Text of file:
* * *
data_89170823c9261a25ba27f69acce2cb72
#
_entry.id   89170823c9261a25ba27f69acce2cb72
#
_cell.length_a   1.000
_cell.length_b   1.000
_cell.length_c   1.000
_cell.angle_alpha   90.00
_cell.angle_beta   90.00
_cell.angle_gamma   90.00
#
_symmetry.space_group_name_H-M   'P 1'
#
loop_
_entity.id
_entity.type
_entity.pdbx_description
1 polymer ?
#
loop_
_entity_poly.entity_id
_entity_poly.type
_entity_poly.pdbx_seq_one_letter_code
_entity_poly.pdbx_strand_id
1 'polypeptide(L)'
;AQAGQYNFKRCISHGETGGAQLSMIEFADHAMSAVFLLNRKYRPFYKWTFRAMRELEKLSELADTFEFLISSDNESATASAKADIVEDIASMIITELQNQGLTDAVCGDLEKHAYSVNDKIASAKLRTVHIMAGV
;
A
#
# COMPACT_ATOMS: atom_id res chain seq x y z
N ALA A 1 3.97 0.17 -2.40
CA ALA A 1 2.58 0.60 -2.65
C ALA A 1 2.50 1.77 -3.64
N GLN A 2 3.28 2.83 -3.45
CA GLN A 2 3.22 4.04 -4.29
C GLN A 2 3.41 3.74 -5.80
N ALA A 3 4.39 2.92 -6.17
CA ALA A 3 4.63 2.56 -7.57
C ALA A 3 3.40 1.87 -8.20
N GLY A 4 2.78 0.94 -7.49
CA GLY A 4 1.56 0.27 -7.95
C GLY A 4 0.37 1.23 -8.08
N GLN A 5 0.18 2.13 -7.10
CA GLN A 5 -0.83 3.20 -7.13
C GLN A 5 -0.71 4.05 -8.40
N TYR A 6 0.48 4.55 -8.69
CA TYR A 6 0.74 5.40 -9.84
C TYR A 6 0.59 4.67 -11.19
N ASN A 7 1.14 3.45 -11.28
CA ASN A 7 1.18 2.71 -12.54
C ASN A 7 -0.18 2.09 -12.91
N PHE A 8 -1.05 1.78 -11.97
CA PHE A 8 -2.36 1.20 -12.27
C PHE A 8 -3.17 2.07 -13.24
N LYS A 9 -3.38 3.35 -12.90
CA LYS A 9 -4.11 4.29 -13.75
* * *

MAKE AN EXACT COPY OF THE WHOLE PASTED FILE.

data_89170823c9261a25ba27f69acce2cb72
#
_entry.id   89170823c9261a25ba27f69acce2cb72
#
_cell.length_a   1.000
_cell.length_b   1.000
_cell.length_c   1.000
_cell.angle_alpha   90.00
_cell.angle_beta   90.00
_cell.angle_gamma   90.00
#
_symmetry.space_group_name_H-M   'P 1'
#
loop_
_entity.id
_entity.type
_entity.pdbx_description
1 polymer ?
#
loop_
_entity_poly.entity_id
_entity_poly.type
_entity_poly.pdbx_seq_one_letter_code
_entity_poly.pdbx_strand_id
1 'polypeptide(L)'
;AQAGQYNFKRCISHGETGGAQLSMIEFADHAMSAVFLLNRKYRPFYKWTFRAMRELEKLSELADTFEFLISSDNESATASAKADIVEDIASMIITELQNQGLTDAVCGDLEKHAYSVNDKIASAKLRTVHIMAGV
;
A
#
# COMPACT_ATOMS: atom_id res chain seq x y z
N ALA A 1 3.97 0.17 -2.40
CA ALA A 1 2.58 0.60 -2.65
C ALA A 1 2.50 1.77 -3.64
N GLN A 2 3.28 2.83 -3.45
CA GLN A 2 3.22 4.04 -4.29
C GLN A 2 3.41 3.74 -5.80
N ALA A 3 4.39 2.92 -6.17
CA ALA A 3 4.63 2.56 -7.57
C ALA A 3 3.40 1.87 -8.20
N GLY A 4 2.78 0.94 -7.49
CA GLY A 4 1.56 0.27 -7.95
C GLY A 4 0.37 1.23 -8.08
N GLN A 5 0.18 2.13 -7.10
CA GLN A 5 -0.83 3.20 -7.13
C GLN A 5 -0.71 4.05 -8.40
N TYR A 6 0.48 4.55 -8.69
CA TYR A 6 0.74 5.40 -9.84
C TYR A 6 0.59 4.67 -11.19
N ASN A 7 1.14 3.45 -11.28
CA ASN A 7 1.18 2.71 -12.54
C ASN A 7 -0.18 2.09 -12.91
N PHE A 8 -1.05 1.78 -11.97
CA PHE A 8 -2.36 1.20 -12.27
C PHE A 8 -3.17 2.07 -13.24
N LYS A 9 -3.38 3.35 -12.90
CA LYS A 9 -4.11 4.29 -13.75